It’s convenient, no strings, no commitment and it’s always on call.
There’s no need to go out of your comfort zone, it’s a phone call away, and it gets delivered to your doorstep, but is the convenience of takeaway sex killing connection?
Mojo Mingle founder, Sarah, says takeaway sex has never been her thing, in fact, she didn’t know what it was. “It’s a turn off when someone expects that from me. I’m only interested in sex with someone when I have a close connection.”
She prefers to meet people in an experiential setting and get to know them before making a beeline for the bedroom.
That makes me wonder, could takeaway sex be a stepping stone to release a pattern of emotional unavailability?
Takeaway sex is a big fan of the bedroom, it rarely gets introduced to friends or finds its way out of house. Being on someone’s takeaway menu feels a bit like being kept secret. You might talk about your experiences with close friends, but you’re not likely to introduce your takeaway options to your mother.
It’s like the Uber Eats for sexual appetite, but the only single use items in question are the condoms.
People who love sex tend to order more takeaway as a source of connection, particularly if they aren’t getting their needs met in a relationship.
Another friend of mine has been pretty content with her takeaway selection as a source of intimate connection. “It just was what it was, and I was happy with that.” She enjoyed their company.
“Marcello was an awesome friend and lover, he helped me through some stuff too,” she says.
Takeaway sex is available on her doorstep in an hour, but somewhere along the way, it’s lost its appeal.
“Alex is a spunk, very funny, but the sex became more about him,” she says.
For her, false promises and talking shit took some of the trust out of the transaction, and taking takeaway sex off the table has become a way of weeding out what isn’t in alignment.
She’s turned the corner. “I’m now wanting to find someone to commit to… a partnership… I’ve been single for 5 years! It’s time.”
If vulnerability is the birthplace of connection, as storyteller researcher Brené Brown reveals in her TED talk, takeaway sex may take away some of the courage of the whole hearted. This was the reason I finished it with a guy I was seeing last year.
When he said he loved the sex, but wasn’t available to me emotionally, it was a rude shock, especially when he had the word “connection” written on his whiteboard. Apparently he was into emotional connection, just not with me.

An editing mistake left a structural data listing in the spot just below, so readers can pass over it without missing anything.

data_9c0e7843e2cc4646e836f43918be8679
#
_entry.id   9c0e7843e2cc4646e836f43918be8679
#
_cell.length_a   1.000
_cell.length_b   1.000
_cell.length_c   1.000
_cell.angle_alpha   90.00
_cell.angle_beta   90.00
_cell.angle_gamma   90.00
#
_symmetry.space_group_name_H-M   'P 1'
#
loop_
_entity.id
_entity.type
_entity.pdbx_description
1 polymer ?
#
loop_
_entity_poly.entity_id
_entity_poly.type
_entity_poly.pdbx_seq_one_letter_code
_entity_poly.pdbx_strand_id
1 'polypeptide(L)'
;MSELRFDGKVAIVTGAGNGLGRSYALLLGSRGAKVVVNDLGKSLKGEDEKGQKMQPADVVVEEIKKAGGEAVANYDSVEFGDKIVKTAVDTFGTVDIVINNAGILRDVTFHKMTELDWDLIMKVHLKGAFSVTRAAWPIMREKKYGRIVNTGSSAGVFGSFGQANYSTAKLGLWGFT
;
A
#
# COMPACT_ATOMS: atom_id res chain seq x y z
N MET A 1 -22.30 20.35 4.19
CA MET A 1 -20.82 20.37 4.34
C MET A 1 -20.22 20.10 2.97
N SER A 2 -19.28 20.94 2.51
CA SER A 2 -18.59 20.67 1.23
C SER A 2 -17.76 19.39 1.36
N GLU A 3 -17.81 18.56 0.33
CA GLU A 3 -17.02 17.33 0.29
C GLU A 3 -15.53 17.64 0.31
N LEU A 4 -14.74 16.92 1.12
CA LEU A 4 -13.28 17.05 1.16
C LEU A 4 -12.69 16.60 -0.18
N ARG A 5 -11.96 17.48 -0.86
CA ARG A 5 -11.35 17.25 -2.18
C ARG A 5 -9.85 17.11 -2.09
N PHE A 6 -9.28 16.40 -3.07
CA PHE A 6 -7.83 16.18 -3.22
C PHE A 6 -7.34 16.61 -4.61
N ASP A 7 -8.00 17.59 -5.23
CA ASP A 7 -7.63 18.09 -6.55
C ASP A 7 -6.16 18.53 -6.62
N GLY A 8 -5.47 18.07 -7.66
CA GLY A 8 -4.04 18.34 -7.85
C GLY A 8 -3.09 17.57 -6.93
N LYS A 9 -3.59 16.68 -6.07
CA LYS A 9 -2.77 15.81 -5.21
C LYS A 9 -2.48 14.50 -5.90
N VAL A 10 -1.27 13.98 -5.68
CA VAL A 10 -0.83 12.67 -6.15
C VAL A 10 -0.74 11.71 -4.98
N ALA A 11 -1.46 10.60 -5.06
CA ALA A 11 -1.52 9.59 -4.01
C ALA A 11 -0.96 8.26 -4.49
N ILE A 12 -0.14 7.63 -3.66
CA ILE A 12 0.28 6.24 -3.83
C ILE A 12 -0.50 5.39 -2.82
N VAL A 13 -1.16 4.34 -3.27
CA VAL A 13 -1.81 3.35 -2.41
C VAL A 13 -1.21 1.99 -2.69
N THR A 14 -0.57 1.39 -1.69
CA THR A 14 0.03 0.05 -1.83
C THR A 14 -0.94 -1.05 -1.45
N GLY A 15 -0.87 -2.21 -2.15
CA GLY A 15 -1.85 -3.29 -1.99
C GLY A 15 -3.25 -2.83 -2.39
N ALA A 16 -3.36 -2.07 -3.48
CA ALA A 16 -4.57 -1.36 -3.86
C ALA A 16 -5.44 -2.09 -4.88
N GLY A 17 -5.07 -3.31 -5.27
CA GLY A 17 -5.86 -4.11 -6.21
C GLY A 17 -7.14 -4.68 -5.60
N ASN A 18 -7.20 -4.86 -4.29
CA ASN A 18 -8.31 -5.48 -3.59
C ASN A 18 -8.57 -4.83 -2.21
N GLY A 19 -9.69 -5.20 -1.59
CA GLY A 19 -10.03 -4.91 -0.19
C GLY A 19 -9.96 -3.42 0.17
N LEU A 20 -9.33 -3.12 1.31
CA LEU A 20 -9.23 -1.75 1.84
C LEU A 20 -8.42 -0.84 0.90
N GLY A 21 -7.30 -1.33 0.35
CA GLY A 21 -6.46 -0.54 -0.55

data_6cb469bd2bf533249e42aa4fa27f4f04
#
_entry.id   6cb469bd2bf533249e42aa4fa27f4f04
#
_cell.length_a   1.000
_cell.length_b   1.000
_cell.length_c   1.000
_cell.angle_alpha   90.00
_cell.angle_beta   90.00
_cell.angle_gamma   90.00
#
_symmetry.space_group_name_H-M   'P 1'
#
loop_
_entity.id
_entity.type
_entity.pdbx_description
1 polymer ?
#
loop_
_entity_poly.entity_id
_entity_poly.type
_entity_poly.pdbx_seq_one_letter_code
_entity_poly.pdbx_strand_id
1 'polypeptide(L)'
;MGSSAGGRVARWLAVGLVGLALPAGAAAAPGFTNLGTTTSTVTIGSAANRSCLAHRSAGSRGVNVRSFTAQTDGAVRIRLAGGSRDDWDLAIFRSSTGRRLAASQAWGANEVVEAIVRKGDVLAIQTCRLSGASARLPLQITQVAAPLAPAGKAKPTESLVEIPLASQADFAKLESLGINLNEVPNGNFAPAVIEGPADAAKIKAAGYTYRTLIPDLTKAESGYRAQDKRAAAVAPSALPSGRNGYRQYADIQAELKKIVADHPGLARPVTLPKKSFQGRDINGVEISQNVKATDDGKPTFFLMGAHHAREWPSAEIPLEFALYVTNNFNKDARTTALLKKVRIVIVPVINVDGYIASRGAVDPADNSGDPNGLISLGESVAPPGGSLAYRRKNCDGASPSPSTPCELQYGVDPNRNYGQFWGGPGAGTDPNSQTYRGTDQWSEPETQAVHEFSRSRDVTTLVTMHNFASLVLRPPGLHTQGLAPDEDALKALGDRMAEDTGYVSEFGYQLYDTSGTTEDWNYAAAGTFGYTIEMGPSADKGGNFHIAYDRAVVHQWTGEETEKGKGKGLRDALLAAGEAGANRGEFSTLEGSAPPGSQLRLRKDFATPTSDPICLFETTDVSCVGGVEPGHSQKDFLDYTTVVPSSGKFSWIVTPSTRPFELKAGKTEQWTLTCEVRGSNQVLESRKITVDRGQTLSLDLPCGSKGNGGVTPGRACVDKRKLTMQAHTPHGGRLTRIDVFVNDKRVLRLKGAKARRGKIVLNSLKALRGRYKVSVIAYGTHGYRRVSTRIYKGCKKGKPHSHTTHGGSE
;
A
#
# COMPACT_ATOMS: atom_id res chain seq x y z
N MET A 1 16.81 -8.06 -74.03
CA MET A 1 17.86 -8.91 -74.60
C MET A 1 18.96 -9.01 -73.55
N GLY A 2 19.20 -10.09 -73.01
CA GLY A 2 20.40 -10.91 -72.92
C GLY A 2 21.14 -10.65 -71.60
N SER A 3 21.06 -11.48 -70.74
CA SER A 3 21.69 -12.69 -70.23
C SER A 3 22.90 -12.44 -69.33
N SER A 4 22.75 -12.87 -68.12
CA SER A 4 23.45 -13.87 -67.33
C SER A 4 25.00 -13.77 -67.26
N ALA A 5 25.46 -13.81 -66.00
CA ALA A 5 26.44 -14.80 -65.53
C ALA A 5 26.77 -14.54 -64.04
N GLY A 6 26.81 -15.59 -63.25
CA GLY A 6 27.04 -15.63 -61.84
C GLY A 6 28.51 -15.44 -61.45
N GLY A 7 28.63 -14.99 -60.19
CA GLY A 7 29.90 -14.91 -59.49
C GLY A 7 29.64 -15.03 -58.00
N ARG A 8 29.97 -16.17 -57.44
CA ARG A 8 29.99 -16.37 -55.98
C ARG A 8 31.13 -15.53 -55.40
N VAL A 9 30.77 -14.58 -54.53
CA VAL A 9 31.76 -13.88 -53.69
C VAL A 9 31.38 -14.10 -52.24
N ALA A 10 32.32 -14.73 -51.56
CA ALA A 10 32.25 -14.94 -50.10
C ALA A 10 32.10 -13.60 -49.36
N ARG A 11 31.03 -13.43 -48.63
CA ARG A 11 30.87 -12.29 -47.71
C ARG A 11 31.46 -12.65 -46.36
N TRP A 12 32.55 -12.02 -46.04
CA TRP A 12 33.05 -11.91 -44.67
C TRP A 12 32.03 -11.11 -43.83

Takeaway sex can subvert connection by building walls in place of basic human decency. If there’s no emotional connection no-one feels bad about walking away without an explanation, not keeping their word, ghosting, leaving in the middle of the night, never calling, only booty calling or standing someone up.
Even if you care about someone, seeing those patterns in them can leave you feeling pretty disillusioned by dating.
For me, taking takeaway sex off the table turned up the trust in the connection. It created a sustainable sex solution, and built the grounds for something more fulfilling.
When my man friend told me that he was done with takeaway sex his sex appeal skyrocketed.
He says “It wasn’t adding anything to my life, and it was taking away from other priorities.”
We were just friends at that point. I was attracted to him, but he’d hooked up with my friend and I wasn’t so sure she’d be down with me dating him. Trust is imperative to establish an emotional connection, so I wanted to check in with her before pursuing anything more.
“Babe, go for it,” was her response.
Bringing back the emotional connection is like being reunited with your luggage when it’s been lost in transit on an international flight. The feeling of relief is amazing.
Talk about a close call.
Takeaway sex didn’t kill connection, it brought it closer by freeing up people who weren’t right for each other emotionally, and satisfying something more physical in the process.
I got myself a keep cup, because for my sexual appetite, single use sex sucks.
What’s your experience of takeaway sex? We’d love to hear how you feel about being on the takeaway menu?
By Amorenda Bridgland
Amorenda is all about embodiment. A continuous learner, she’s been exploring the boundaries of intimacy in the context of conscious sexuality for the better part of a decade. She practices holistic bodywork, shamanic dance, partnership coaching and spiritual counselling. She offers a collaborative toolkit for transformation program in Brunswick.
She loves the skin she’s in.